First: put on your headphones or turn up the volume, otherwise the beauty of this clip might be lost. Sounds of Paragliding is a new video from director Shams (previously), and sound engineer Thibaut Darscotte who took special equipment into the skies above France to record the sounds of Théo de Blic’s aerobatic paragliding. Instead of amping up the music and intensity like so many high-speed stunt/wingsuit/skydiving videos these days, Shams instead slows everything down to focus on only the sounds created by Blic’s parasail whipping through the air at incredible speed. It doesn’t really get going until after 2:00, but is completely worth it.
Stone Field 00 / exp00 – simple attractor exponential field. 3D-printed sculpture.
Stone Field 07 /simple 1d linear polar field. 3D-printed sculpture.
Stone Field 07 /simple 1d linear polar field. 3D-printed sculpture, detail.
Back in 2009, Italian designer Giuseppe Randazzo of Novastructura released a series of generative digital “sculptures” that depicted carefully organized pebbles and rocks on a flat plane. Titled Stone Fields, the works were inspired in part by similar land art pieces by English sculptor Richard Long. As the images spread around the web (pre-dating this publication entirely) many people were somewhat disheartened to learn the images were created with software instead of tweezers, a testament to Randazzo’s C++ programming skills used to create a custom application that rendered 3D files based on a number of parameters.
Fast forward to 2014, and technology has finally caught up with Randazzo’s original vision. The designer recently teamed up with Shapeways to create physical prototypes of the Stone Fields project. He shares about the process:
Starting from 2009 project “Stone Fields”, some 3dmodels were produced from the original meshes. The conversion was rather difficult, the initial models weren’t created with 3dprinting in mind. The handling of millions of triangles and the check for errors required a complex process. Each model is 25cm x 25cm wide and was produced by Shapeways in polyamide (white strong & flexible). Subsequently they were painted with airbrush. […] The minute details of the original meshes were by far too tiny to be printed, however despite the small scale, these prototypes give an idea of the complexity of the gradients of artificial stones.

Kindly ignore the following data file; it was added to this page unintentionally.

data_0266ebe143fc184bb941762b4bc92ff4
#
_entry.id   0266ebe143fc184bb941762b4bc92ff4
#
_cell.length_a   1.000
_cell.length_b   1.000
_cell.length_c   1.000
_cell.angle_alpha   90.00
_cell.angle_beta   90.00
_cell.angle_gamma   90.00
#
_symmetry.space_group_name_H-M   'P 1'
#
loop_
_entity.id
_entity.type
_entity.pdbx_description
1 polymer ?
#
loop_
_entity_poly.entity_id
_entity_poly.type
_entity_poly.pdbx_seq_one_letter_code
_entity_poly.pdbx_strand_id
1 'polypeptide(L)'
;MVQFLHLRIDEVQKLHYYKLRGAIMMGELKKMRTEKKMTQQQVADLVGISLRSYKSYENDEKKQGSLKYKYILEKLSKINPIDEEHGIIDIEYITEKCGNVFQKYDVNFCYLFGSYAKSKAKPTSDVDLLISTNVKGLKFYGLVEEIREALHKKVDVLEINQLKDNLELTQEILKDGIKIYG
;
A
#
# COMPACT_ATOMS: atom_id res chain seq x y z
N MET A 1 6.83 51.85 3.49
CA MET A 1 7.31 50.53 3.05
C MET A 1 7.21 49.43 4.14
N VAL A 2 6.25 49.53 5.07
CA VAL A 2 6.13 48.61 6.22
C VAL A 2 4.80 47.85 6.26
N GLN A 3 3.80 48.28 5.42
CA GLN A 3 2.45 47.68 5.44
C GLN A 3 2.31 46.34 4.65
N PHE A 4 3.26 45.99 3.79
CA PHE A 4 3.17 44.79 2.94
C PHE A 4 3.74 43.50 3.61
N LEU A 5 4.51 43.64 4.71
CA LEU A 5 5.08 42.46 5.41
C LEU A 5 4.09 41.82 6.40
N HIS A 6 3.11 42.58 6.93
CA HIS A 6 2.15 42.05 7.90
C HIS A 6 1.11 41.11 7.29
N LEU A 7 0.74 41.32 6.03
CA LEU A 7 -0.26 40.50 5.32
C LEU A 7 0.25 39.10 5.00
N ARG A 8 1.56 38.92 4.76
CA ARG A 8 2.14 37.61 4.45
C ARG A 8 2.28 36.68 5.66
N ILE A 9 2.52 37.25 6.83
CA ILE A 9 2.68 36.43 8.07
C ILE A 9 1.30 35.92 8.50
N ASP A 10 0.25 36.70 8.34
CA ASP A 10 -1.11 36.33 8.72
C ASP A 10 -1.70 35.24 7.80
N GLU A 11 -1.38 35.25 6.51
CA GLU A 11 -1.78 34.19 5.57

Watch the video above to see the sculptures up close, and you can see a few more photos over on Randazzo’s project site. If you liked this, also check out Lee Griggs.
Collage artist Travis Bedel (previously) continues to make intriguing collages with imagery acquired from field guides, textbooks, and vintage etchings. Bedel, who works under the moniker Bedelgeuese, makes both physical and digital collages that form a wild amalgamation of botanical, zoological, and anatomical imagery. For the sake of context it’s important to note that Bedel’s work follows in the same vein as Argentinian art director and designer Juan Gatti who translated his love for gardening and the human form into similar collage work over the last few decades. Almost all of Bedel’s pieces are available as prints.
Strasbourg-based photographer Julien Douvier utlilizes a variety of techniques to create these beautifully meditative cinemagraphs of urban life and nature. He films and edits every image with an obsessive attention to detail, a fact not lost on several fashion clients that have commissioned Douvier to bring their brands to life recently. You can follow more of his personal and commerical work on Tumblr and on Behance. (via Designtaxi, Ignant)
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Athens-based Fabulous Cat Papers offers a wide range of hand-made notebooks with embroidered Japanese paper covers featuring anatomical, floral, and geometric designs, all stitched by hand. What you see here is just a peek, see much more here. (via Demilked, Lustik)
Exploring sketches and artworks by freelance illustrator Mattias Adolfsson (previously here and here) is an exercise in discoverey with a twist of insanity. The pieces are almost impossible to take in all at once, and represent a collection of bizarre stories, exaggerated characters, and manical devices, all byproducts of Adolfsson’s uniquely dense imagination. Collected here are some posters and sketchbook spreaders from the last year or so, but you can see plenty more in his Flickr stream and in this 2013 interview with Nonsense Society. He also has prints and other items available in his Etsy shop.